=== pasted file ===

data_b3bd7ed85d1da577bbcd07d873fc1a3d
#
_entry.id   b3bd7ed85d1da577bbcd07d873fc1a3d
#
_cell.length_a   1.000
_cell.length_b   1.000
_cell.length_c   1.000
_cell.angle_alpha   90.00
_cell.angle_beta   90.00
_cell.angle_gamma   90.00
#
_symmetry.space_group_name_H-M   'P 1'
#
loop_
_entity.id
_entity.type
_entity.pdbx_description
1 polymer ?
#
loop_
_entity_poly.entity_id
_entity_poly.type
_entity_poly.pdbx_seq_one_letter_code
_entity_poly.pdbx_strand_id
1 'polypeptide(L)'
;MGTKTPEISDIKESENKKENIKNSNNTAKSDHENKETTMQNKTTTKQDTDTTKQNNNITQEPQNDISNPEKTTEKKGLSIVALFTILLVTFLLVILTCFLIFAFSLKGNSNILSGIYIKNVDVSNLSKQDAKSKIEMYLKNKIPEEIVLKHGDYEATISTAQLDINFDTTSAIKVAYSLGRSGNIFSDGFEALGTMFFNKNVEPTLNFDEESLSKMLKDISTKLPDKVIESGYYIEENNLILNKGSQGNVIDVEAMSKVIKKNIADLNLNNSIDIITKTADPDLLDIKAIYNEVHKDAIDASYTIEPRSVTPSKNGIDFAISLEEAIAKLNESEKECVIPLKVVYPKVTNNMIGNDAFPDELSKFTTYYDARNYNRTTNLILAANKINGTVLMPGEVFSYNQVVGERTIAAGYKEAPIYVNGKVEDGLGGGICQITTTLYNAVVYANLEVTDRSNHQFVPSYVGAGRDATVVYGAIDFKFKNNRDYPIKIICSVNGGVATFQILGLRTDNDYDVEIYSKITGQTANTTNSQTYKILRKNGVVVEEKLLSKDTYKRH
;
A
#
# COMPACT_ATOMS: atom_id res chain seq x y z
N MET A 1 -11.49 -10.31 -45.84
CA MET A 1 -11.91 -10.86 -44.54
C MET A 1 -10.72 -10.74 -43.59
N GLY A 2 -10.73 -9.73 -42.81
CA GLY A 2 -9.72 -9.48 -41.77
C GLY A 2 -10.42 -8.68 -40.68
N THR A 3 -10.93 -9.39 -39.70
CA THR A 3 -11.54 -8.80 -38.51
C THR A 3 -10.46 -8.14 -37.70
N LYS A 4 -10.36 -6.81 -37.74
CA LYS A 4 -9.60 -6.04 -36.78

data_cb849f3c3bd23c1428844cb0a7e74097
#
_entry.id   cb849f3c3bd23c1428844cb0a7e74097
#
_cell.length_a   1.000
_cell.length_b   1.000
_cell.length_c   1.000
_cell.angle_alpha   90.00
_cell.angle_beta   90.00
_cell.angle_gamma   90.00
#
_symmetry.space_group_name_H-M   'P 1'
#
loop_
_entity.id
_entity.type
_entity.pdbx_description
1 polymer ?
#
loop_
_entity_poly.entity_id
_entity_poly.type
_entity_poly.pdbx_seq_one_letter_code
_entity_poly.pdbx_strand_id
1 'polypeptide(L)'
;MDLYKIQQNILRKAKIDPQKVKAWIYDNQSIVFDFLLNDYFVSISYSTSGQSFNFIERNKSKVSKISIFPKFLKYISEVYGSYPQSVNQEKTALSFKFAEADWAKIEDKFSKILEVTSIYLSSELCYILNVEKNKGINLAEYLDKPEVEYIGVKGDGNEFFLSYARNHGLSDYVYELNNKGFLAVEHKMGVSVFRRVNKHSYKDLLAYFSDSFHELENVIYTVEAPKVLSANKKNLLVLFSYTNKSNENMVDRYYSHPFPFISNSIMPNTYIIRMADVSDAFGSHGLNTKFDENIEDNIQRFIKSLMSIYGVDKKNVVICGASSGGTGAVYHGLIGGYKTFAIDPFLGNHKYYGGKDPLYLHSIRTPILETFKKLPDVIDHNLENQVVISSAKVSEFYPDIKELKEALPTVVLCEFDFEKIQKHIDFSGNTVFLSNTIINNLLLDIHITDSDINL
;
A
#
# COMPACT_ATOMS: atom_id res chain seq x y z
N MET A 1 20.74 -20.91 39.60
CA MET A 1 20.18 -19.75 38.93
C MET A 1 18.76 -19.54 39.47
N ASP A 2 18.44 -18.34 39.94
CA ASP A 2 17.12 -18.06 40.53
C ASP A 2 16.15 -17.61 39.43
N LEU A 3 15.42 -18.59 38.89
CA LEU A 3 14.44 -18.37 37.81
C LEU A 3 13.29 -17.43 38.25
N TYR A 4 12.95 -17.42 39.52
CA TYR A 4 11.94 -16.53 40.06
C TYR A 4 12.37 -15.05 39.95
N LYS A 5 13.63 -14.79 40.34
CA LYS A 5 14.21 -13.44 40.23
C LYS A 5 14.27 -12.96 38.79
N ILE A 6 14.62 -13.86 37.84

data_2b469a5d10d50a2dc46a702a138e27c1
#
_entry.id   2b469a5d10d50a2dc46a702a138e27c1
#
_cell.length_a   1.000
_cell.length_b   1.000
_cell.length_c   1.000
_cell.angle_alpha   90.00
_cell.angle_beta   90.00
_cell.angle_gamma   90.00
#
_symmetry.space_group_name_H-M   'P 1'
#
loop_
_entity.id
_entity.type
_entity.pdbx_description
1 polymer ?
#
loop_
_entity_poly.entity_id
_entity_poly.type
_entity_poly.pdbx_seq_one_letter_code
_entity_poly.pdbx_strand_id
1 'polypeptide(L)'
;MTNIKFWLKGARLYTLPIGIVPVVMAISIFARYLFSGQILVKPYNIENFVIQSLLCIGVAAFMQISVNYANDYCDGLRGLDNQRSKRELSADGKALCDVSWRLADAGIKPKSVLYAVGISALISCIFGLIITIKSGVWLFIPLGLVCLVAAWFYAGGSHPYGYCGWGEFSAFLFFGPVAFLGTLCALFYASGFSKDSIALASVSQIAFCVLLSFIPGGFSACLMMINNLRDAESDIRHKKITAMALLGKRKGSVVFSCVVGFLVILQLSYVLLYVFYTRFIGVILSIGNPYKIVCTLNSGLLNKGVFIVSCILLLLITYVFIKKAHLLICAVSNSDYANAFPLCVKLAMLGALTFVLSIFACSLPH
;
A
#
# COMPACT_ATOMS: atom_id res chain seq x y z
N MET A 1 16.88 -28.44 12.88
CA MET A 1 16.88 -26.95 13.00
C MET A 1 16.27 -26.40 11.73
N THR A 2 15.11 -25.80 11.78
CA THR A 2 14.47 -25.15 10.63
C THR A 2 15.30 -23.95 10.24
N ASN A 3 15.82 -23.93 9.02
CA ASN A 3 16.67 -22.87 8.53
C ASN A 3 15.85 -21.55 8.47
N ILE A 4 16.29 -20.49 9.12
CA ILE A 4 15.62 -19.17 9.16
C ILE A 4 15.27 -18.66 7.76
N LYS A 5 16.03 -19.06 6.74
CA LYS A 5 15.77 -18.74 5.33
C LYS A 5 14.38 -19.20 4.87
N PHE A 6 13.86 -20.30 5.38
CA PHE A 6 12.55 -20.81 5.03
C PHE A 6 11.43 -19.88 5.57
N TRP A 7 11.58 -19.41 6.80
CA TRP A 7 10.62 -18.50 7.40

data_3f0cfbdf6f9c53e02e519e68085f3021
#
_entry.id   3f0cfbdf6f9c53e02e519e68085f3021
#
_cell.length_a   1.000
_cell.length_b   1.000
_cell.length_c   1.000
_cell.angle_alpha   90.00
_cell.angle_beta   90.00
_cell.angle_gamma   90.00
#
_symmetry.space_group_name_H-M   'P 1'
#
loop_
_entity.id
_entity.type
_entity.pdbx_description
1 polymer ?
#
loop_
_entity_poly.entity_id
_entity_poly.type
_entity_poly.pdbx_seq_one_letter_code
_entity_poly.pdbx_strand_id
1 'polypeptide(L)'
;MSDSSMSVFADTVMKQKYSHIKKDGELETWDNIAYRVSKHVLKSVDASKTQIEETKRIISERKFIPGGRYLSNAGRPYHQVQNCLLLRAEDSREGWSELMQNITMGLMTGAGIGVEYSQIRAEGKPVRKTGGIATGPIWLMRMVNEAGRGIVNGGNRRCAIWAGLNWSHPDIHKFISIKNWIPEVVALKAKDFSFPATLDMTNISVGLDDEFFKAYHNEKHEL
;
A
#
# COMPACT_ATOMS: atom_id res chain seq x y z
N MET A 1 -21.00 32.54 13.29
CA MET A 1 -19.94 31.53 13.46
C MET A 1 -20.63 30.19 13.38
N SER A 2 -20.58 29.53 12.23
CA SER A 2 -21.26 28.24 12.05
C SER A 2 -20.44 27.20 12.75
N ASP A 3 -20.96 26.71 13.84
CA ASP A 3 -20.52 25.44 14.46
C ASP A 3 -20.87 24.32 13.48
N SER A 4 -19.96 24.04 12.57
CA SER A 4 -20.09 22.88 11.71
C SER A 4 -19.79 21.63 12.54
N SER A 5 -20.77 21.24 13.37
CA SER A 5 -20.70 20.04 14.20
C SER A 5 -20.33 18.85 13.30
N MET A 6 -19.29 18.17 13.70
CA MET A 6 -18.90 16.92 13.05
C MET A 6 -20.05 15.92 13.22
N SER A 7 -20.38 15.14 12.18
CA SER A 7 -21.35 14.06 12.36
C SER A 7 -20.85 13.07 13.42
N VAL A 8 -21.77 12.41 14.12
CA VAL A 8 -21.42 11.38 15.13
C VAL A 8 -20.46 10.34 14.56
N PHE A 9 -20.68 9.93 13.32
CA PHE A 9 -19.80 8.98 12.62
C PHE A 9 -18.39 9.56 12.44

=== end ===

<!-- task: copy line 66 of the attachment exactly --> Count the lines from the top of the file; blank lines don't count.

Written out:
1 'polypeptide(L)'